Sugar and Your Arteries: Stiff and Tight!June 24, 2009
Sugar and Your Arteries: Stiff and Tight!
Competency # 10 Glycemic Index and #11 Sugar Reference: Lavi et al Jr of the Am Card Assoc 2009;53:2283
This is a very important study and extremely important for us to understand. A group from Tel Aviv conducted a brilliant, clean and simple study looking at what happens to your arteries after eating a “high glycemic” food versus a “low glycemic” food. They used water as a placebo, pure glucose as a standard, corn flakes as a high glycemic food and a high fiber, whole grain cereal as a low glycemic meal.
As we have stated before, most boxed cereals that have been made from a grain that is ground up into flour, made into paste, baked into flakes, and then put in a box. They tend to have a glycemic index of 70-85 or so. That means they put glucose into your blood at 70-85% of the speed of pure glucose. The same grain, not ground up but served with its fiber coat still intact will often have a glycemic index in the 38-45 range. That means whole grains, with a glycemic index of 35 can be significantly changed by grinding them up and displacing the fiber. Their GI rises from 35 to 80.
Is that a problem? Emphatically yes, says this study. What was discovered in the study was that “flow-mediated dilation” (FMD) and percent endothelial independent nitroglycerin-mediated dilation (%NTG) were directly and statistically significantly affected by the glycemic index. (Whew, try those terms with crackers in your mouth.) These calculations are scientifically valid ways of measuring how your artery stretches in response to a pulse of blood.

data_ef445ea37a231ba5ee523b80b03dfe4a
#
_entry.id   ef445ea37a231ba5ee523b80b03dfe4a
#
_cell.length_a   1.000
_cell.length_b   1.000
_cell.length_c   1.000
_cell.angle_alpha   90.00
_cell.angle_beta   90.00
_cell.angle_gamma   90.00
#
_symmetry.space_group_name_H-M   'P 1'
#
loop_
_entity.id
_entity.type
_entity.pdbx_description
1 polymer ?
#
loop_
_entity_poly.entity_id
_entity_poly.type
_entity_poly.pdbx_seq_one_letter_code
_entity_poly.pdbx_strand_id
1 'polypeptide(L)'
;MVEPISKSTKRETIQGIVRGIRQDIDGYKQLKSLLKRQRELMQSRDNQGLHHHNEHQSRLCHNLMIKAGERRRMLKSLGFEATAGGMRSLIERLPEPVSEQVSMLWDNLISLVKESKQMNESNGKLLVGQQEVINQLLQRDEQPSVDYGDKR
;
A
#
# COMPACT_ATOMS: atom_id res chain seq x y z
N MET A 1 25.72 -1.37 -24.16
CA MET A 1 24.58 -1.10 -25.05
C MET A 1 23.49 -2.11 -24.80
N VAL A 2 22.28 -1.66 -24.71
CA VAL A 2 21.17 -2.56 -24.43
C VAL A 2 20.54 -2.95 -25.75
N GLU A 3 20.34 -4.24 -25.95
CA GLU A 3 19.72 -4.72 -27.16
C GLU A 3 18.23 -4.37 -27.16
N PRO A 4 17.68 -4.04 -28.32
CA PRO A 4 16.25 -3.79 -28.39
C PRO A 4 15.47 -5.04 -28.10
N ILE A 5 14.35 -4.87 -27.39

If your artery is nice and stretchy, the pulse passes by without much effort or damage. If the artery is stiff, you get a much higher peak of pressure, a little hammer blow, if you will. Pure glucose and cornflakes made for a 5% worse change in flow stretchiness. That’s called endothelial dysfunction. That means the lining of your arteries don’t work as well as you would want them to. High glycemic foods damage your arteries.
Does this cause a problem? Not in the short term (hours or days). In fact, the effect lasts just 1-2 hours, and then it’s gone. But the habit and pattern of eating processed high glycemic foods with snacks and sugared sodas all day long mean that 4-5 times a day we give our blood sugar a boost, and our arteries a hit. That’s how it begins. We damage our arteries, then we flood our blood with fats, and plaque starts to build. It’s the lifelong habit and pattern. It’s our culture. The good news is right there in front of us. The effect lasts two hours. You can make it go away in two hours. Start eating differently and you can change your FMD and %NTG in one meal. Ha!
WWW: What will work for me. I’m getting better at avoiding sugar. I’ve looked at many snack bars and found more than three types of sugar listed in the ingredients. As a consequence, I’ve chosen to eat other foods instead. And I remember Miss Brennaman in third grade pounding into my stubborn little head the difference between “of” and “from”. Made “OF” whole grains means you can see the chunks. Made “FROM” means it’s been ground up and no good. I’m going for the “MADE OF”. Imagine your nice stretchy arteries!
Column written by Dr. John E Whitcomb, MD, Brookfield Longevity, Brookfield, WI. (262-784-5300)